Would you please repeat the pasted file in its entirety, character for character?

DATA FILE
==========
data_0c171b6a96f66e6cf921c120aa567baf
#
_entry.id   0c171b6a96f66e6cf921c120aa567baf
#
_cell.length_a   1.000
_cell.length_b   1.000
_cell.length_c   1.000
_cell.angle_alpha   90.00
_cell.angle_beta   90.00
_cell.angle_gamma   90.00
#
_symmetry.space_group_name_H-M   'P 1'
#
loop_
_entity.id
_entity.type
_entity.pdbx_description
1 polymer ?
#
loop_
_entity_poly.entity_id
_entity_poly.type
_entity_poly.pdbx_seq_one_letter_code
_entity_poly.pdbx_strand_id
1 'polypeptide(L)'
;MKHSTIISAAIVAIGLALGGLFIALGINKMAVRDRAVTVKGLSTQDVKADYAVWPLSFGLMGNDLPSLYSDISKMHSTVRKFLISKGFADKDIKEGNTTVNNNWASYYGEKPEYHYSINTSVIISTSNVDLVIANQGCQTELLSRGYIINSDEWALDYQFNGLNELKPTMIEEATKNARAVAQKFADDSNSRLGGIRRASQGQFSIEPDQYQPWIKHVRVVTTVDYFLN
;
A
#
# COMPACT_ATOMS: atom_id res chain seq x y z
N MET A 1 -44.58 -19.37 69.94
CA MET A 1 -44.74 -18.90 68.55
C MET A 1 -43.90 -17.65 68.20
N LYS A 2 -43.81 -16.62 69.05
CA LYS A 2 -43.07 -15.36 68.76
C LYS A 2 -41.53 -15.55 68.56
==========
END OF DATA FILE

data_0c171b6a96f66e6cf921c120aa567baf
#
_entry.id   0c171b6a96f66e6cf921c120aa567baf
#
_cell.length_a   1.000
_cell.length_b   1.000
_cell.length_c   1.000
_cell.angle_alpha   90.00
_cell.angle_beta   90.00
_cell.angle_gamma   90.00
#
_symmetry.space_group_name_H-M   'P 1'
#
loop_
_entity.id
_entity.type
_entity.pdbx_description
1 polymer ?
#
loop_
_entity_poly.entity_id
_entity_poly.type
_entity_poly.pdbx_seq_one_letter_code
_entity_poly.pdbx_strand_id
1 'polypeptide(L)'
;MKHSTIISAAIVAIGLALGGLFIALGINKMAVRDRAVTVKGLSTQDVKADYAVWPLSFGLMGNDLPSLYSDISKMHSTVRKFLISKGFADKDIKEGNTTVNNNWASYYGEKPEYHYSINTSVIISTSNVDLVIANQGCQTELLSRGYIINSDEWALDYQFNGLNELKPTMIEEATKNARAVAQKFADDSNSRLGGIRRASQGQFSIEPDQYQPWIKHVRVVTTVDYFLN
;
A
#
# COMPACT_ATOMS: atom_id res chain seq x y z
N MET A 1 -44.58 -19.37 69.94
CA MET A 1 -44.74 -18.90 68.55
C MET A 1 -43.90 -17.65 68.20
N LYS A 2 -43.81 -16.62 69.05
CA LYS A 2 -43.07 -15.36 68.76
C LYS A 2 -41.53 -15.55 68.56